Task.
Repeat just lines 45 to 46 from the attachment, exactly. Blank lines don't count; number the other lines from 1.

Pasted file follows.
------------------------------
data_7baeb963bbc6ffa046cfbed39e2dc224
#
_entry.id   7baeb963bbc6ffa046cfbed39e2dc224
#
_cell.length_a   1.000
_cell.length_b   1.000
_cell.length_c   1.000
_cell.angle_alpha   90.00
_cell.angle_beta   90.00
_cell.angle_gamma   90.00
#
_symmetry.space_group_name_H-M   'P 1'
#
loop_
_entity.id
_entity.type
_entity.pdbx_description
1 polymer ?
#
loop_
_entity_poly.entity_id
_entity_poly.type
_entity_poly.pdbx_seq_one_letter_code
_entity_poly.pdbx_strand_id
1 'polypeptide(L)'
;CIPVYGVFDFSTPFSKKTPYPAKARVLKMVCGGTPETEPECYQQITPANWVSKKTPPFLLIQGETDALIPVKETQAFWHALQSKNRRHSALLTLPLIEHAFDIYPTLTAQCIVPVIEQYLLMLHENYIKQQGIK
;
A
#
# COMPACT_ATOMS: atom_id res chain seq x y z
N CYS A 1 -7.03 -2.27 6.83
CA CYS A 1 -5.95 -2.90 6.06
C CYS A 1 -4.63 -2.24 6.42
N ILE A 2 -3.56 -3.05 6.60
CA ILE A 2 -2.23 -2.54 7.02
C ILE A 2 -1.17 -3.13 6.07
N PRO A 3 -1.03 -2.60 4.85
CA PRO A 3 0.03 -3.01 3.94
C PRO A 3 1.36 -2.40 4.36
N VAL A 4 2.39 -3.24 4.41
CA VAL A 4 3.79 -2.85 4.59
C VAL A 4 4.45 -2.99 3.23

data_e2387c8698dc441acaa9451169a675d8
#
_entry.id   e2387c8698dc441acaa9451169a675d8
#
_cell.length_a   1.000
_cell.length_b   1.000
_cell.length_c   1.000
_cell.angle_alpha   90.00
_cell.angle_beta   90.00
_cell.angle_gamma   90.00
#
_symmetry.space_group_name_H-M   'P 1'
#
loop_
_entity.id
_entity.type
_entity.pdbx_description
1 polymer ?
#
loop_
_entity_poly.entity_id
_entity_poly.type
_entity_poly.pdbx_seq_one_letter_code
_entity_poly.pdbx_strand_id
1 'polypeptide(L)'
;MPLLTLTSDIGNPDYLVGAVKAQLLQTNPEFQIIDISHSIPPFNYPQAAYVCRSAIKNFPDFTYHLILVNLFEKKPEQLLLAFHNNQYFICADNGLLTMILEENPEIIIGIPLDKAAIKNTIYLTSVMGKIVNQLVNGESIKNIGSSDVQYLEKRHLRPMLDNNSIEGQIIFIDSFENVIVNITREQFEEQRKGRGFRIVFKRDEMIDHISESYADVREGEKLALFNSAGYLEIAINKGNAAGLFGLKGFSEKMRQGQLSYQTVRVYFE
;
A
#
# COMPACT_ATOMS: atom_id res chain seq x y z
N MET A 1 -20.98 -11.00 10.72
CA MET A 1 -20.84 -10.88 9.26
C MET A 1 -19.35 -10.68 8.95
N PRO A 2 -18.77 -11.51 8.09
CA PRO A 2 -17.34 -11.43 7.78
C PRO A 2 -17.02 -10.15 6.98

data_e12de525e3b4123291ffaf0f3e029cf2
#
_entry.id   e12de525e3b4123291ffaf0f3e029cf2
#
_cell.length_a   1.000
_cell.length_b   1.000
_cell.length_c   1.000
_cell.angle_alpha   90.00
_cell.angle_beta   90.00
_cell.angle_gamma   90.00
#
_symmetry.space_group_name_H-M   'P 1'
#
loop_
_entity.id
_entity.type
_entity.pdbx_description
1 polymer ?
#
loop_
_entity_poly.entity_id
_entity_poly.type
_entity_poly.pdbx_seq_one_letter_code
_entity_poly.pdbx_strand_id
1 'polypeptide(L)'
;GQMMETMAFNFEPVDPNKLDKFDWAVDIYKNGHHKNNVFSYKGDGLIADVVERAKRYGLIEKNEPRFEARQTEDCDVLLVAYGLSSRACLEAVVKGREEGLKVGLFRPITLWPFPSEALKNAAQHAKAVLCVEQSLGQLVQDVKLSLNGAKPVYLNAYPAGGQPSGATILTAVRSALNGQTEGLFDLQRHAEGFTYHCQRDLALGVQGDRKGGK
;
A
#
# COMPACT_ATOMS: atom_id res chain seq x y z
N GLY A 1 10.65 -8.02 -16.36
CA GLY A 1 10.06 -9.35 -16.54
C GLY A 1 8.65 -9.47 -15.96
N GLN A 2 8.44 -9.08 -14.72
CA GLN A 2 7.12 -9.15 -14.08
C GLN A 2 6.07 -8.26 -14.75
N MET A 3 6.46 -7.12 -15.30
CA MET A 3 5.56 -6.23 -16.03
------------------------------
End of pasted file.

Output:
_entry.id   e2387c8698dc441acaa9451169a675d8
#